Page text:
Sept. 23-28, was Banned Books Week, an annual event celebrated by the entire book community including librarians, publishers, journalists, teachers and readers in support of the freedom to read. This week also recognizes the freedom to seek and express ideas, even those some consider unorthodox or unpopular.
The American Library Association’s Office for Intellectual Freedom (OIF) maintains a list of books that have been targeted with removal or have been restricted in libraries and schools; these publications are featured during Banned Books Week. The OIF also compiles the Top Ten Most Challenged Books of the year in order to inform the public about censorship in libraries and schools. This year, one of the books, Thirteen Reasons Why by Jay Asher (2007), is featured in the banned books display in the lobby of the McNichols Campus Library.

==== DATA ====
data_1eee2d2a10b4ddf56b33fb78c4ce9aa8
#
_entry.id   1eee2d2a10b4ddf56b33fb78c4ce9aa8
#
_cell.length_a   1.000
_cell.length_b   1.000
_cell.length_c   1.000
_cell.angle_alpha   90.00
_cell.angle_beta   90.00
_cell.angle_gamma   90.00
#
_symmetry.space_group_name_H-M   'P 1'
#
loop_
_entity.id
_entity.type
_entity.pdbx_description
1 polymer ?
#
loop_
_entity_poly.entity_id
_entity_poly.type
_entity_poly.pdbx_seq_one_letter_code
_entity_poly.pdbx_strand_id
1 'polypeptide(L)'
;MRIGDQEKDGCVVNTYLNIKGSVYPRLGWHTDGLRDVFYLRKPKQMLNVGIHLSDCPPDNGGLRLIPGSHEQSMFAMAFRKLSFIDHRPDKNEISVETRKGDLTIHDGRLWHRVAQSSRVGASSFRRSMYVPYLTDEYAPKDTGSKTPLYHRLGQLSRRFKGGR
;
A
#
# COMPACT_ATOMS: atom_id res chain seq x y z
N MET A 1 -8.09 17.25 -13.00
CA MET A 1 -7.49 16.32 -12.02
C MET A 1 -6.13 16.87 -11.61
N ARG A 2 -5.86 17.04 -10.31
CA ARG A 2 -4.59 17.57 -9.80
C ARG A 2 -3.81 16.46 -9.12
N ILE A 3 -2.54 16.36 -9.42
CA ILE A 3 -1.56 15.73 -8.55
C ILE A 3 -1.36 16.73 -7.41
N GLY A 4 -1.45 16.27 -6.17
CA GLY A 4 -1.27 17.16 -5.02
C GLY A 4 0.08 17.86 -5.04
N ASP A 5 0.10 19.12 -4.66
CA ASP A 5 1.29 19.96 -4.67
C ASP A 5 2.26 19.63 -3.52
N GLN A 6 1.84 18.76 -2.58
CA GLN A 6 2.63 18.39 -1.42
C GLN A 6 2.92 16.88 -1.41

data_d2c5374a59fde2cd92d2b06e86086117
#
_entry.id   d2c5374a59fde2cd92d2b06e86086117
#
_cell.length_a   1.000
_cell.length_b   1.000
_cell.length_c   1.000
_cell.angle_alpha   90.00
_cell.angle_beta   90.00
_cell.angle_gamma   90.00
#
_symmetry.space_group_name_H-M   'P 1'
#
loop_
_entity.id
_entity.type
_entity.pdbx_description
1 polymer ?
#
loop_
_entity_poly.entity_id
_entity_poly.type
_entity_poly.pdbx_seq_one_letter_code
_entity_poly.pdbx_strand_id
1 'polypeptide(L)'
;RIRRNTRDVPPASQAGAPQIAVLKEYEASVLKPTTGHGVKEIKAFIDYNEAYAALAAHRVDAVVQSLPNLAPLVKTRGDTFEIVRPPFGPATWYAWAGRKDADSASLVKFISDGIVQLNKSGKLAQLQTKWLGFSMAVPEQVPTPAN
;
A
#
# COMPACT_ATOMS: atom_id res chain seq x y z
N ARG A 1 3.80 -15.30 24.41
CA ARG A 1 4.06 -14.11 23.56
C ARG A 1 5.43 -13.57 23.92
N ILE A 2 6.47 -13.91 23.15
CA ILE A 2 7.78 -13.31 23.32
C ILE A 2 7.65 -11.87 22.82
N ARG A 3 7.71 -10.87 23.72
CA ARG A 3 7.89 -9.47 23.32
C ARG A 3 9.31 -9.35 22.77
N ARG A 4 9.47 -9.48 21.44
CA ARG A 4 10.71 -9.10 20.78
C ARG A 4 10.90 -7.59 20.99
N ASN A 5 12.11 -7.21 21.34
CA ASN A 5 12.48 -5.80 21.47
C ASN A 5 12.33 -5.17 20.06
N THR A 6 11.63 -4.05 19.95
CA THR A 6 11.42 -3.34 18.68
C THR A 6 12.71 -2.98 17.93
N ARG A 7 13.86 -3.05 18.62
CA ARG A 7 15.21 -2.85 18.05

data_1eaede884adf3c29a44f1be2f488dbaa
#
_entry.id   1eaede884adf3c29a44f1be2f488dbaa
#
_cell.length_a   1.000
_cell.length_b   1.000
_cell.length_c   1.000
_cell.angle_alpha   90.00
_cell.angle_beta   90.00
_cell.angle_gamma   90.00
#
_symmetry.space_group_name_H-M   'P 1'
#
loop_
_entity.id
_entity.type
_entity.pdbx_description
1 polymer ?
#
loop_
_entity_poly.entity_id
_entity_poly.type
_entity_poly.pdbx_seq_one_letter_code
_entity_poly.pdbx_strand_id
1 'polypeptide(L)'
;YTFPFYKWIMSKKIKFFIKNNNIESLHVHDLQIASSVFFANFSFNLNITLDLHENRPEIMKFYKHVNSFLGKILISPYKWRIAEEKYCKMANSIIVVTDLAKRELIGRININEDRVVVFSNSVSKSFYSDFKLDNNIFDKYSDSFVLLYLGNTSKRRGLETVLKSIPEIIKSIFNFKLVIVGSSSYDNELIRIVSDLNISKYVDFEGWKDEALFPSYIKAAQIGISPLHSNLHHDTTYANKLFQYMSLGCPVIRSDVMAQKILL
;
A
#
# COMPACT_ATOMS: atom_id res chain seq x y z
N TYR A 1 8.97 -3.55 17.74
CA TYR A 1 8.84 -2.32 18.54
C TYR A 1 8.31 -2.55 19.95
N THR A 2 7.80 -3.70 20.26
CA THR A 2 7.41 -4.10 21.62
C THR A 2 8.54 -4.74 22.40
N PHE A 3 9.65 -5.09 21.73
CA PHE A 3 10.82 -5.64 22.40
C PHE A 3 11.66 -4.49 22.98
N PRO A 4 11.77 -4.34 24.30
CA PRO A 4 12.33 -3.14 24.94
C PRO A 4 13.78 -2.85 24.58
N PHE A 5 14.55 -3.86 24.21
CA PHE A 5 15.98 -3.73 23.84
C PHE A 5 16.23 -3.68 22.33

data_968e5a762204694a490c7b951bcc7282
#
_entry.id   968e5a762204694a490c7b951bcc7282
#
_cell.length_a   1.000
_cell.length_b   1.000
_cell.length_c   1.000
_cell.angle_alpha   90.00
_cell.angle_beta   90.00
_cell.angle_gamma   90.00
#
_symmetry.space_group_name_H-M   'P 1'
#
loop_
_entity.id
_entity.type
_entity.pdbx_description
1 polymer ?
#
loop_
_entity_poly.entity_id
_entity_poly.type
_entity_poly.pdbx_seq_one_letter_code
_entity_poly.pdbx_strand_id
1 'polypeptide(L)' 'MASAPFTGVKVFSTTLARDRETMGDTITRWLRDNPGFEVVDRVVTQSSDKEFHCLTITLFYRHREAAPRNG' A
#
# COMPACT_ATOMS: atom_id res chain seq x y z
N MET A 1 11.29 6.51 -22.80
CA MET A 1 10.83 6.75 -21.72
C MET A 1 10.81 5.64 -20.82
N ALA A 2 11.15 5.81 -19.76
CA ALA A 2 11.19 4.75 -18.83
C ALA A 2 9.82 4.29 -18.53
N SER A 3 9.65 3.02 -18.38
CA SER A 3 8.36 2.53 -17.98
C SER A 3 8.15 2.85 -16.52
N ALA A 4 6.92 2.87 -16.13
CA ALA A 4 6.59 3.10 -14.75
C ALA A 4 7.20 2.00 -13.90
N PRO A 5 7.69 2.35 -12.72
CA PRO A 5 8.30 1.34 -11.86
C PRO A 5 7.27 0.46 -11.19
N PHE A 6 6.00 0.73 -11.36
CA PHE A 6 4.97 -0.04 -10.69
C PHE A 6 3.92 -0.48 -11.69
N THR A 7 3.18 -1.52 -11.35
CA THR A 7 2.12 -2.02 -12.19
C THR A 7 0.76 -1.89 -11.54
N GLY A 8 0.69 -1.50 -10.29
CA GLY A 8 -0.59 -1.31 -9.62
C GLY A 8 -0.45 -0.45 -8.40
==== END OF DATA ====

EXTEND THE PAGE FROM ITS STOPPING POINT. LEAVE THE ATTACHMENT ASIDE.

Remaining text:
Library Events Coordinator Karla Aikens explained that this book has been banned because it deals with suicide, depression, sexual assault and substance abuse. The novel’s protagonist, Hannah Baker, recorded a number of tapes in which she reveals 13 reasons why she no longer wants to live. Aikens pulls a quote from the book: “No one knows for certain how much impact they have on the lives of other people.”
The exhibit continues in the McNichols Campus Library this week, so stop by and check out a banned book.